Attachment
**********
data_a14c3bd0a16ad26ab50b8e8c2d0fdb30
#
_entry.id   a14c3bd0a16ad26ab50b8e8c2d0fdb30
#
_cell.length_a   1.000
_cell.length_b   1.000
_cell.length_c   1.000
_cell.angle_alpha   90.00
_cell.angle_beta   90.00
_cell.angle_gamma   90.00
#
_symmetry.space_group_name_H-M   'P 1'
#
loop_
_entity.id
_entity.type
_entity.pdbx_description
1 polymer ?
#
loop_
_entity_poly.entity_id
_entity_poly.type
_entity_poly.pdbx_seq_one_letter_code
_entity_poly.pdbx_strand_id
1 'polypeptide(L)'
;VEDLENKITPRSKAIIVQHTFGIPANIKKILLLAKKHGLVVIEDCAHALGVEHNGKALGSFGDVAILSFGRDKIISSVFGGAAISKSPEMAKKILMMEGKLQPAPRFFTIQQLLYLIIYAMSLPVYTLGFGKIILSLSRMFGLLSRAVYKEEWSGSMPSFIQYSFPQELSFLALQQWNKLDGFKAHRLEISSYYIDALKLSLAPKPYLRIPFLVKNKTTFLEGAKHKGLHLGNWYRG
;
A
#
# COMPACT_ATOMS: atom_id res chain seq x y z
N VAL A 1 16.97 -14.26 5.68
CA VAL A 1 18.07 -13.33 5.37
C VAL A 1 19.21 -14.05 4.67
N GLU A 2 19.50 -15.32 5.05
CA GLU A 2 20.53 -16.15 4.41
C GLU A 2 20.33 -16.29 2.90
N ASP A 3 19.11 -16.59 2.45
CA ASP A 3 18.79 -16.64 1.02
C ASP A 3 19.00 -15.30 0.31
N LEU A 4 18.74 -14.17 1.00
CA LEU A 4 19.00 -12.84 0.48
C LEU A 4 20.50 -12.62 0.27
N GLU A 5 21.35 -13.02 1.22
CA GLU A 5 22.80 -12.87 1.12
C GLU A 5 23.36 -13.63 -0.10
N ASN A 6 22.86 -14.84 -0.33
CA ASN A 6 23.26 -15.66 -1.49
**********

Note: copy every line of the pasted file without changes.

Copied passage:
data_a14c3bd0a16ad26ab50b8e8c2d0fdb30
#
_entry.id   a14c3bd0a16ad26ab50b8e8c2d0fdb30
#
_cell.length_a   1.000
_cell.length_b   1.000
_cell.length_c   1.000
_cell.angle_alpha   90.00
_cell.angle_beta   90.00
_cell.angle_gamma   90.00
#
_symmetry.space_group_name_H-M   'P 1'
#
loop_
_entity.id
_entity.type
_entity.pdbx_description
1 polymer ?
#
loop_
_entity_poly.entity_id
_entity_poly.type
_entity_poly.pdbx_seq_one_letter_code
_entity_poly.pdbx_strand_id
1 'polypeptide(L)'
;VEDLENKITPRSKAIIVQHTFGIPANIKKILLLAKKHGLVVIEDCAHALGVEHNGKALGSFGDVAILSFGRDKIISSVFGGAAISKSPEMAKKILMMEGKLQPAPRFFTIQQLLYLIIYAMSLPVYTLGFGKIILSLSRMFGLLSRAVYKEEWSGSMPSFIQYSFPQELSFLALQQWNKLDGFKAHRLEISSYYIDALKLSLAPKPYLRIPFLVKNKTTFLEGAKHKGLHLGNWYRG
;
A
#
# COMPACT_ATOMS: atom_id res chain seq x y z
N VAL A 1 16.97 -14.26 5.68
CA VAL A 1 18.07 -13.33 5.37
C VAL A 1 19.21 -14.05 4.67
N GLU A 2 19.50 -15.32 5.05
CA GLU A 2 20.53 -16.15 4.41
C GLU A 2 20.33 -16.29 2.90
N ASP A 3 19.11 -16.59 2.45
CA ASP A 3 18.79 -16.64 1.02
C ASP A 3 19.00 -15.30 0.31
N LEU A 4 18.74 -14.17 1.00
CA LEU A 4 19.00 -12.84 0.48
C LEU A 4 20.50 -12.62 0.27
N GLU A 5 21.35 -13.02 1.22
CA GLU A 5 22.80 -12.87 1.12
C GLU A 5 23.36 -13.63 -0.10
N ASN A 6 22.86 -14.84 -0.33
CA ASN A 6 23.26 -15.66 -1.49